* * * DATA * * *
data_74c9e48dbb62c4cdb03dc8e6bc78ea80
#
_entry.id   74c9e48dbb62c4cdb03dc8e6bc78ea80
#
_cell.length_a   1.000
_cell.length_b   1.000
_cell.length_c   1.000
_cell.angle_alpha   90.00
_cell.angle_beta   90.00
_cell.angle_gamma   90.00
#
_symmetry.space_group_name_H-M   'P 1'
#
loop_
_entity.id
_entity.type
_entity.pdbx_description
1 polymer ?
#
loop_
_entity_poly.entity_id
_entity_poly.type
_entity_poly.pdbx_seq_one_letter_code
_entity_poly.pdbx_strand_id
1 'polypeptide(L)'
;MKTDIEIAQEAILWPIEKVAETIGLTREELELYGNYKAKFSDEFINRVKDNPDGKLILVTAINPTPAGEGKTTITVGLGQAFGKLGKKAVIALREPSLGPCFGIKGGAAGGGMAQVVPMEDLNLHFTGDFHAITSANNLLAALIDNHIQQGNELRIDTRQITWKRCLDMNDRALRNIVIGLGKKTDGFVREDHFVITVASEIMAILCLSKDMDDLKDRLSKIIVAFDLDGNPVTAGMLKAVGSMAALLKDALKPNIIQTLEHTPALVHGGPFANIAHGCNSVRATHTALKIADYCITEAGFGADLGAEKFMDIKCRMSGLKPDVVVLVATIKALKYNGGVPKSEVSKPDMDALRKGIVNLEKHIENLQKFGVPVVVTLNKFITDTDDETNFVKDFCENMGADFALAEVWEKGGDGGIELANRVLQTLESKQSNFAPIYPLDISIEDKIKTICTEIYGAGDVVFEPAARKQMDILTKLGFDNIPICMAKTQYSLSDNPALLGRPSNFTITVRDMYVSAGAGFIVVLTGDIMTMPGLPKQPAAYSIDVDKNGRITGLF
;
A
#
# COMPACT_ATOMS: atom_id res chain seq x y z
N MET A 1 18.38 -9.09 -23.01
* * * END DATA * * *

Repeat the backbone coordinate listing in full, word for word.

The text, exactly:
data_74c9e48dbb62c4cdb03dc8e6bc78ea80
#
_entry.id   74c9e48dbb62c4cdb03dc8e6bc78ea80
#
_cell.length_a   1.000
_cell.length_b   1.000
_cell.length_c   1.000
_cell.angle_alpha   90.00
_cell.angle_beta   90.00
_cell.angle_gamma   90.00
#
_symmetry.space_group_name_H-M   'P 1'
#
loop_
_entity.id
_entity.type
_entity.pdbx_description
1 polymer ?
#
loop_
_entity_poly.entity_id
_entity_poly.type
_entity_poly.pdbx_seq_one_letter_code
_entity_poly.pdbx_strand_id
1 'polypeptide(L)'
;MKTDIEIAQEAILWPIEKVAETIGLTREELELYGNYKAKFSDEFINRVKDNPDGKLILVTAINPTPAGEGKTTITVGLGQAFGKLGKKAVIALREPSLGPCFGIKGGAAGGGMAQVVPMEDLNLHFTGDFHAITSANNLLAALIDNHIQQGNELRIDTRQITWKRCLDMNDRALRNIVIGLGKKTDGFVREDHFVITVASEIMAILCLSKDMDDLKDRLSKIIVAFDLDGNPVTAGMLKAVGSMAALLKDALKPNIIQTLEHTPALVHGGPFANIAHGCNSVRATHTALKIADYCITEAGFGADLGAEKFMDIKCRMSGLKPDVVVLVATIKALKYNGGVPKSEVSKPDMDALRKGIVNLEKHIENLQKFGVPVVVTLNKFITDTDDETNFVKDFCENMGADFALAEVWEKGGDGGIELANRVLQTLESKQSNFAPIYPLDISIEDKIKTICTEIYGAGDVVFEPAARKQMDILTKLGFDNIPICMAKTQYSLSDNPALLGRPSNFTITVRDMYVSAGAGFIVVLTGDIMTMPGLPKQPAAYSIDVDKNGRITGLF
;
A
#
# COMPACT_ATOMS: atom_id res chain seq x y z
N MET A 1 18.38 -9.09 -23.01